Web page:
BRIGGSY’S BIRDS: Best way to watch colourful whistler
IF YOU see a flash of burnt orange in your trees it might be the very handsome male Rufous Whistler.
It is one of several species of whistler found in Australia.
The male has a black band that runs through the eyes and across the breast, it is white from the throat to the upper breast, has rufous (burnt orange) underparts with grey wings and upper parts.
The female is totally different and is light grey above and light buff under with plenty of vertical dark streaks on the underparts. This difference between the sexes is called dimorphism and applies to many bird species.
They feed mainly on insects high in the trees but will also eat seeds and fruit. A pair will mate for life with the female building a cup shaped nest of twigs and grass bound to a tree fork with spiders webs.
Both parents co-operate to incubate the eggs and feed the young. In good years they may breed twice with two chicks on each occasion.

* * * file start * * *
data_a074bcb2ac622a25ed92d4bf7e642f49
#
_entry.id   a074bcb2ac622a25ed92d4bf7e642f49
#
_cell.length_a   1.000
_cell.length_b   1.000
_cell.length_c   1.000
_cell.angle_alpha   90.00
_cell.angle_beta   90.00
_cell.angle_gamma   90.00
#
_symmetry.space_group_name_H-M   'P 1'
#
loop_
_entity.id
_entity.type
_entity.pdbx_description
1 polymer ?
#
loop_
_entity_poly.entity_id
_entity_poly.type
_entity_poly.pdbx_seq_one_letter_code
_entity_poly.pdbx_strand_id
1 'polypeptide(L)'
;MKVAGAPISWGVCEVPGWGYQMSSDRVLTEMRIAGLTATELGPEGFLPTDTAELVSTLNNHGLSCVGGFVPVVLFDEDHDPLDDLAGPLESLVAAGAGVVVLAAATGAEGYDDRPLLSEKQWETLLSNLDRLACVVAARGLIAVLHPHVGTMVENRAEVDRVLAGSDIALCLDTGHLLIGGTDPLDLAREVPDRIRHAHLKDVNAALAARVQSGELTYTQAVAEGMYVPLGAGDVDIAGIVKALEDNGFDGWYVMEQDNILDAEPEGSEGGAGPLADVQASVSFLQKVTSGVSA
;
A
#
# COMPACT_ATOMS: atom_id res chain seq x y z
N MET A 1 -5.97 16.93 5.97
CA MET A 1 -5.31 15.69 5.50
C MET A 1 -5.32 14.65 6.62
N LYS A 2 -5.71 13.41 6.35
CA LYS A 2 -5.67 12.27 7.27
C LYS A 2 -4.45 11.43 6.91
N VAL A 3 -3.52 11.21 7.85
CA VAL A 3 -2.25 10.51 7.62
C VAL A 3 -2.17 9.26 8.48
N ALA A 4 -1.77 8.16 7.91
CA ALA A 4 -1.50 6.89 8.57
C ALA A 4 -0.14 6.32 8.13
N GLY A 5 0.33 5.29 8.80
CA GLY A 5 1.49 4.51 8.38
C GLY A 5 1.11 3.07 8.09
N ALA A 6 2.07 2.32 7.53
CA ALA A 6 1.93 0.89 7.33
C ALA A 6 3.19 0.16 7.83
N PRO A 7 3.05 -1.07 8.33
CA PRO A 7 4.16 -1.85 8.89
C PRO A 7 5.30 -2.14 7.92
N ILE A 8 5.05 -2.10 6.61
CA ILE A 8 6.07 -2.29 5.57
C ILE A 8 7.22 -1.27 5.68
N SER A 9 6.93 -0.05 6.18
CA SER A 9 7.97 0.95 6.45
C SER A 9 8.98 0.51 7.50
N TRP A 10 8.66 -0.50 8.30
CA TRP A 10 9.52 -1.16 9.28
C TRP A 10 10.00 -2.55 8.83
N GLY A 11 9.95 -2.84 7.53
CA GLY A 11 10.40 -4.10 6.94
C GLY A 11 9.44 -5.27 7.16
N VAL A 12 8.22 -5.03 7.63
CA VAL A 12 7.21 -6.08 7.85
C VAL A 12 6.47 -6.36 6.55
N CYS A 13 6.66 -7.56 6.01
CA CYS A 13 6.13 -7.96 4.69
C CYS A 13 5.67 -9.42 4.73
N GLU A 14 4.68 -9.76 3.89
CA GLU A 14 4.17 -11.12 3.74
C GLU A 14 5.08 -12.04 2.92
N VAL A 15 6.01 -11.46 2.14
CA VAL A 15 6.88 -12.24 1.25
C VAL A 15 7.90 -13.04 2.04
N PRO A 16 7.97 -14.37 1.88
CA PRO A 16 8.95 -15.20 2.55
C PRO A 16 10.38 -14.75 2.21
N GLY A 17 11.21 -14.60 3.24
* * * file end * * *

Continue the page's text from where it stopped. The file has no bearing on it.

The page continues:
They prefer forests and woodlands but will also visit parks and gardens in urban areas.
Whistlers are so named for their tuneful song and the Rufous Whistler has a lengthy series of ringing notes.
To see birds at their best you really need a pair of binoculars and those with a magnification of 10 and a front lens size of 42mm (10 x 42) is optimum for birdwatching.
You can spend a little or a lot depending on your level of interest but the general rule is to spend as much as you can afford since the more expensive binoculars provide superior image quality.
Investment in a good pair of binoculars will provide you with many years of getting close up views of our beautiful birds.
Allan Briggs is the secretary of BirdLife Capricornia, contact him with your bird questions at firstname.lastname@example.org